A Flying Chair in the Sky

I realized yesterday I left myself a note of sorts to write an entry about Louis C.K. Understandably, the title is a non sequitur to anyone but me. I shall explain.

There is a popular comedian named Louis C.K. who has the typical routine of making people out for stupid. Much of comedy is made at the expense of others. This is nothing new. One of my favorites, Lewis Black, is notorious for these bits. I’ve been a fan ever since his IHOP sketch. Whenever I watch Louis, though, I have an intrusive thought: I want to slap his head like a buzzer from Family Feud. It’s not to be critical of his work, rather it’s the first thought that enters my head. If only he made this noise, when I did.

Louis has a routine about how everything’s amazing and no one’s happy. He goes on to talk about how we take everything for granted. Of course, everyone in the crowd claps like a seal at Sea World. Comedy often comes in half-truths, otherwise the comedian/comedienne couldn’t bend the everyday observation to suit his or her needs. That’s what it really boils down to: taking an ordinary observation and tilting it on its side for laughs.

Part of this tirade is about flying, and how we should all be hooting and hollering about “being in a chair in the sky.” Why, yes, Louis. We should all throw a party every time a flight happens. Never mind the less than great TSA treatment, or dwindling perks (i.e. paying $25 for the first piece of checked luggage), or the outrageous food prices. No, none of that’s important, as we’re supposed to be happy little zombies shuffling this way and that. Do what you’re told. Take what you’re given. Stay in line. Consume and obey.

In practical terms, just how long do we need to keep a super-enthusiastic-oh-my-God-this-is-tremendous attitude about technology? I can agree satellite communications are still fairly recent, but flight?! That’s generations old! What about fire? Should we get hung up over every advancement like a bunch of rubes? Well, GO-O-O-LLLY, that sure is a mighty fine improvement you got thar with your heat source and all. Come on now. Maybe I should stare longingly at my toilet and write it a poem to, you know, show it my utmost gratitude?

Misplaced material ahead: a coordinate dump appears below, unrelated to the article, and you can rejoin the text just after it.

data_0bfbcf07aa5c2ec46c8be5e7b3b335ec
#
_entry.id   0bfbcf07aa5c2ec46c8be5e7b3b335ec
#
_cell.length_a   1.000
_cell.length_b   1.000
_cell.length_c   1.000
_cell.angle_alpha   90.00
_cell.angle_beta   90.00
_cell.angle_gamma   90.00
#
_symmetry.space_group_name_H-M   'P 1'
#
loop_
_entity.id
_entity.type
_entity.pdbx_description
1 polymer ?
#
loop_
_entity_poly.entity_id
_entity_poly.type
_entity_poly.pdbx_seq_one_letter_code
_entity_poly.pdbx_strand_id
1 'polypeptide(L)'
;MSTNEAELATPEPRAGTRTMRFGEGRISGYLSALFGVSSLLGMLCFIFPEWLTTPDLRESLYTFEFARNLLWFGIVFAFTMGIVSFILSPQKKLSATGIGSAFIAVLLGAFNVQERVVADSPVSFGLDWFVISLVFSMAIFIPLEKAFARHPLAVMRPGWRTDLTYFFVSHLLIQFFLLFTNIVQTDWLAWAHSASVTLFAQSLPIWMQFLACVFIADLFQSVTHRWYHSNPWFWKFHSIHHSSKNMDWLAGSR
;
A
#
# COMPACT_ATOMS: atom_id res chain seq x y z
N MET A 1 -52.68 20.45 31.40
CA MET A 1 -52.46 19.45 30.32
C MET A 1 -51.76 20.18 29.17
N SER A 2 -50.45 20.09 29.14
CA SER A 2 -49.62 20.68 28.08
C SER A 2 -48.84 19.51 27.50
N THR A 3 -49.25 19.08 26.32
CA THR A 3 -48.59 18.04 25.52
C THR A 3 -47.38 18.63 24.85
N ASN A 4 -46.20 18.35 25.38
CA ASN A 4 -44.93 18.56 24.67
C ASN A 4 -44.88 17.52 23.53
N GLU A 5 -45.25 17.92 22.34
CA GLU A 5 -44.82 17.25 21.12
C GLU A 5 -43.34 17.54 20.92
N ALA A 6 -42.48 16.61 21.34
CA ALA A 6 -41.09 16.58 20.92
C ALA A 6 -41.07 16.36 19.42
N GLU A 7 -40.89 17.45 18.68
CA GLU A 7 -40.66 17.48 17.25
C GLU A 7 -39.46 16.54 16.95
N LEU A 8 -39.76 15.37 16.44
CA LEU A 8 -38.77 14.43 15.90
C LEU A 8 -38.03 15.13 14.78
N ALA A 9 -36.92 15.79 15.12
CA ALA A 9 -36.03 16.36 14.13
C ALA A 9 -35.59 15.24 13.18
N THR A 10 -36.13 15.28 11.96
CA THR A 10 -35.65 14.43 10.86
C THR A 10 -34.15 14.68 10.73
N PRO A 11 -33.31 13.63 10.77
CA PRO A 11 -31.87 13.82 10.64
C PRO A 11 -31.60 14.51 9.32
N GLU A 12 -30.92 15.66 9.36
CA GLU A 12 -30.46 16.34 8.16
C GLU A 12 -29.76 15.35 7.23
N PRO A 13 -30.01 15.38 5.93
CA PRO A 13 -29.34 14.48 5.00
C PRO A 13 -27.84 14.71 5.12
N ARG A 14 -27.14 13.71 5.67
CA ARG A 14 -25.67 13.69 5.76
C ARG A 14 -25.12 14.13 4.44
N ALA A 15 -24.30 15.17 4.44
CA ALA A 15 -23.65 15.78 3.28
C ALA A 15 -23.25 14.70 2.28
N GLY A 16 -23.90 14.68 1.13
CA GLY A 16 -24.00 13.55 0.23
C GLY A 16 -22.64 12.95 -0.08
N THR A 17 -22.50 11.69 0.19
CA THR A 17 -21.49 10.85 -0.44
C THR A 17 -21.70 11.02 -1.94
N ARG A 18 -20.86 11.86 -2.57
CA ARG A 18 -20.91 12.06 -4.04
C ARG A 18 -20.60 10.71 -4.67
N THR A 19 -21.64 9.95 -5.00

Do you really want to know why people aren’t happy, Louis, even with this “mind-blowing” technology? It’s because people can’t treat each other well, Louis. It has been that way for a long time. In my lifetime, I might be able to fly to Asia in a blink of an eye. If I’m not treated well there, why should I be happy about it? It’s the intangible things, Louis, that have a grip on our attitudes. Maybe we should work on that first and then complain about the lack of appreciation later?

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15 thoughts on “A Flying Chair in the Sky

  1. Jayde-Ashe says:

    Excellent post! Firstly, it’s always fun to give it back to comedians (guys, you don’t have the answer to everything) and secondly, you have hit the nail so hard on the head it has come out the other side of the wood. Yes, we live in an age of technological marvels. The atomic bomb…ooooooooohhhh. So pretty. Let’s see what it does……